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The quantum state of a rotating superfluid can be emitted in three ways.

In the study, it was observed that quadruple-quantity vortices have three distribution modes, leading to three different patterns. Credit: Physical examination letters (2023). DOI: 10.1103/PhysRevLett.131.221602

According to a recent study from the University of Helsinki, published In the journal Physical examination lettersa vortex of a superfluid whose volume is quadrupled has three ways of partitioning as a function of temperature.

The fluid changes to a. near the absolute zero point of (about -273°C) Internal resistance forces, such as friction, disappear. At this point, the behavior of the fluid can no longer be described using ; Instead, quantum physics must be applied.

When a superfluid is spun, the resulting rotation should never slow down because the superfluid has no viscosity or friction. It has been tested. using helium in very slow rotation, and it was observed that the superfluid, however, eventually stopped.

This is because the vorticity of a superfluid is quantized: the overall vorticity breaks up into smaller vortices—the angular momentum is both quantized and constant and therefore does not vanish.

Circulation is restricted.

A regular such as water flowing out of a sink — can spin on its axis at any speed, while A quantized vertex is always proportional to an integer. This number is called winding number. The winding numbers of individual and quadrupled vortices are one and four, respectively.

A quadruple quantized vortex easily splits into four singly quantized vortices because a quadruple quantized vortex is more unstable due to the significantly lower energy of the system after splitting. Less energy means a more stable system.

Xin Li, a doctoral researcher from the University of Helsinki, investigated the quadruple quantized vortex splitting process in his recent work. What happens when an unstable, quadruple volume vortex is allowed to exist at three different temperatures, all still very close to absolute zero?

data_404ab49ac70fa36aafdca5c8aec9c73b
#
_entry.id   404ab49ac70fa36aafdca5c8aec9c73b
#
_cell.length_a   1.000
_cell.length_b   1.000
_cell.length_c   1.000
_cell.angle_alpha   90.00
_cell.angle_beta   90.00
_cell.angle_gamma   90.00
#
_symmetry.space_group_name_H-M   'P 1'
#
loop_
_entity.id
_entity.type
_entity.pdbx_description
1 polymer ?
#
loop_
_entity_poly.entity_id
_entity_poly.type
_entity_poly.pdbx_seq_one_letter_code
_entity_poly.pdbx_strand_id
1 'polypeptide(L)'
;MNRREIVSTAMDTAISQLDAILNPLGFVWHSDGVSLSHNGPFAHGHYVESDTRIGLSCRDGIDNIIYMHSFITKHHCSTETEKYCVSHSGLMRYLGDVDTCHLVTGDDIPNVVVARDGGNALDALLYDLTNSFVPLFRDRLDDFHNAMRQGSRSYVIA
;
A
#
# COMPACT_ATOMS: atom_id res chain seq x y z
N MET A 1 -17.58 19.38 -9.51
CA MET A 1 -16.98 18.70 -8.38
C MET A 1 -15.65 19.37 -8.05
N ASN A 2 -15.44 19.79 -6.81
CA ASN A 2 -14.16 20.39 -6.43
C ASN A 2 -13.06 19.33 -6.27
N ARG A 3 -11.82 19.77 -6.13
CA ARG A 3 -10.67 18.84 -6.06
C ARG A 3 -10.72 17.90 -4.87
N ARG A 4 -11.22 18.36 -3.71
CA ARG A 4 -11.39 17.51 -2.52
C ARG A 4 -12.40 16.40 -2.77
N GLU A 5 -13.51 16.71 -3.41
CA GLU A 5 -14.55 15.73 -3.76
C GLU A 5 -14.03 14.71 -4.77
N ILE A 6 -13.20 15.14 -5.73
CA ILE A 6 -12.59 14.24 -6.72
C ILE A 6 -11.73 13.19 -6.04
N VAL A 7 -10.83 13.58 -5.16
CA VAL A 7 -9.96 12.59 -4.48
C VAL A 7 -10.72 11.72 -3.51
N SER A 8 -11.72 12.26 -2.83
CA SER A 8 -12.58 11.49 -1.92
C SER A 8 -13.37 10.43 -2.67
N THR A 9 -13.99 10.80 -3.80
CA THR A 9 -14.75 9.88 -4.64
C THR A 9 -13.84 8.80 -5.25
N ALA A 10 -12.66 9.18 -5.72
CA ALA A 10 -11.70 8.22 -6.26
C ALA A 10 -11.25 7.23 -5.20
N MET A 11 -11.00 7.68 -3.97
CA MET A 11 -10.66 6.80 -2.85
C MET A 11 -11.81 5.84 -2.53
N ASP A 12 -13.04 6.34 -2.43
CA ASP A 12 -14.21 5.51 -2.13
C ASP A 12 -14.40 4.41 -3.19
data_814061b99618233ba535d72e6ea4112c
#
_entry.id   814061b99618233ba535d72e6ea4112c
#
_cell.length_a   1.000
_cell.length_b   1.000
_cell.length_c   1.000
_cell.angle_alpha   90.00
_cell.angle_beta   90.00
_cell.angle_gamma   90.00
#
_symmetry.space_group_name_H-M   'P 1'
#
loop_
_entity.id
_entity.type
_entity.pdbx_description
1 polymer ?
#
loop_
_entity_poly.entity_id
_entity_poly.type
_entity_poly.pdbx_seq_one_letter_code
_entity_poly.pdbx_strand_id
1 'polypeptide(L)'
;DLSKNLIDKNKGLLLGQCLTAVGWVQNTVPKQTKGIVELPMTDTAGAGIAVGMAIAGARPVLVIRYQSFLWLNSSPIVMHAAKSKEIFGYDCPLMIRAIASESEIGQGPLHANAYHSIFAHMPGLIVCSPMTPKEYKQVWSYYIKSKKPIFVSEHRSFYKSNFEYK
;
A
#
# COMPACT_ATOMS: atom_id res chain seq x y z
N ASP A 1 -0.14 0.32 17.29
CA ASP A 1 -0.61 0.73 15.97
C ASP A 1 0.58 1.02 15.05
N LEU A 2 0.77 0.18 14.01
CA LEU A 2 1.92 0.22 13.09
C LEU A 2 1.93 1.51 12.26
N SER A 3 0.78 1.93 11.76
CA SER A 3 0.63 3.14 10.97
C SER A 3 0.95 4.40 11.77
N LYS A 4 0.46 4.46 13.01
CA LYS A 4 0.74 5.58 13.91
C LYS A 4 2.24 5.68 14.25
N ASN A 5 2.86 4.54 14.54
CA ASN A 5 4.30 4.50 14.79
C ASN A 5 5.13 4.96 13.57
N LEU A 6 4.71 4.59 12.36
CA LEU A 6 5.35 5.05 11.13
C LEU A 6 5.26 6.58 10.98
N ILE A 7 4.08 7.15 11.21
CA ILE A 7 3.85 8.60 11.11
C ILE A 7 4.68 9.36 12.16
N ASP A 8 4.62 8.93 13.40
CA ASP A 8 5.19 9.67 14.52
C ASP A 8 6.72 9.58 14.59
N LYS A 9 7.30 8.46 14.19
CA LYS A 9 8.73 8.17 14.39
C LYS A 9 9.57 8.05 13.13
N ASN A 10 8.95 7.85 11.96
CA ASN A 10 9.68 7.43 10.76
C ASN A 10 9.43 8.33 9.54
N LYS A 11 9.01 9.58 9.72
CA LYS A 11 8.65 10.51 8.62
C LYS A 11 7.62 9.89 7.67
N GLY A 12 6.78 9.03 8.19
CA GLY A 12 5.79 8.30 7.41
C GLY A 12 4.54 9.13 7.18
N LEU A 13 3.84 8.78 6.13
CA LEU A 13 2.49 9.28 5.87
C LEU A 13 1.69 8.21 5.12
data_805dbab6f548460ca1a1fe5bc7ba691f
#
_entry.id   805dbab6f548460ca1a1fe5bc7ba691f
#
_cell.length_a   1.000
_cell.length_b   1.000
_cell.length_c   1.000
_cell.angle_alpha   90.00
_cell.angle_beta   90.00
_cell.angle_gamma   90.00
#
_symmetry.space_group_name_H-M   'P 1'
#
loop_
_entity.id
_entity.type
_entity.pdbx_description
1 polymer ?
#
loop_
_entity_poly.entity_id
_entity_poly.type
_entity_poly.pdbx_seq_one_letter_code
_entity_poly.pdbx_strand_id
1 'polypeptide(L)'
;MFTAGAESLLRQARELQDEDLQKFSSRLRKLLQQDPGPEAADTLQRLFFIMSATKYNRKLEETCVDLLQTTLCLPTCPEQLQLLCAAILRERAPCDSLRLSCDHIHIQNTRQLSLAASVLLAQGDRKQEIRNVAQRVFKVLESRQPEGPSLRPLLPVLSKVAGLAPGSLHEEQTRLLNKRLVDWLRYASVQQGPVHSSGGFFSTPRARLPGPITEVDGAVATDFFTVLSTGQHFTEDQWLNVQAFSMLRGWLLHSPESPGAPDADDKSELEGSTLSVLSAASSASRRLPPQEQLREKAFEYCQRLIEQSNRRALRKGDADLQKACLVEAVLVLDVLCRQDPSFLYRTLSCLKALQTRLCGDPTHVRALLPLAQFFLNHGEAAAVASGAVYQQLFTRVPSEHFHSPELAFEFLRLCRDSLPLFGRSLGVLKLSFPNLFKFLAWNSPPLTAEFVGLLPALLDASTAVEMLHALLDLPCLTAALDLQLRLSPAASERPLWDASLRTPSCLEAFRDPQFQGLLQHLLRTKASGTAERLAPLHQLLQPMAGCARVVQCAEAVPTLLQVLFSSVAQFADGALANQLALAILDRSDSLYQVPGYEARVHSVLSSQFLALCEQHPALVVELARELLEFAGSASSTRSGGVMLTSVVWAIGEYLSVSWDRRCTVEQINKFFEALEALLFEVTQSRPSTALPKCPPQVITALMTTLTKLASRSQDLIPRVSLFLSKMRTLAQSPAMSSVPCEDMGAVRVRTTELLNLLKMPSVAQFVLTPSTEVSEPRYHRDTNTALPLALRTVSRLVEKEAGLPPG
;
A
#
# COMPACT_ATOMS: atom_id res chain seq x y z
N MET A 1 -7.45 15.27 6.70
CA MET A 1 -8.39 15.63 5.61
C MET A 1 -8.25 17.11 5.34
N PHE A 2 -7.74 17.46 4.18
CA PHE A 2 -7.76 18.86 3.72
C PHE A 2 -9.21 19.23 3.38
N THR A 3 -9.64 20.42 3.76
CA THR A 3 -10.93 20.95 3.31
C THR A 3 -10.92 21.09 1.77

Three temperatures, three dispensing methods

In the study, it was observed that quadruple-quantity vortices have three distribution modes, leading to three different patterns. Although these patterns were theoretically identified in previous studies, the results show for the first time that temperature leads to different distribution processes.

The distribution was modeled by applying a relatively new theory to the phenomenon, called gauge/gravity duality or holography. This allows a systematic examination of dual temperature effects in a manner that closely resembles a realistic situation.

The study shows that there are two observed patterns in the lower temperature range, while a third pattern may emerge as temperatures increase further. Empirically, two of them The pattern has been observed so far, and the researchers suggest that at higher temperatures, a new pattern may emerge.

More information:
Shanquan Lin et al., Quadruple Volume Vortex Heating: Splitting Patterns and Dynamic Transfer, Physical examination letters (2023). DOI: 10.1103/PhysRevLett.131.221602. On arXiv: DOI: 10.48550/arxiv.2311.01316

Reference: Study shows quantum state of rotating superfluid can be emitted in three ways (2024, February 16) Accessed on February 17, 2024 at https://phys.org/news/2024-02-quantum-state-rotating- Retrieved from superfluid-discharge.html

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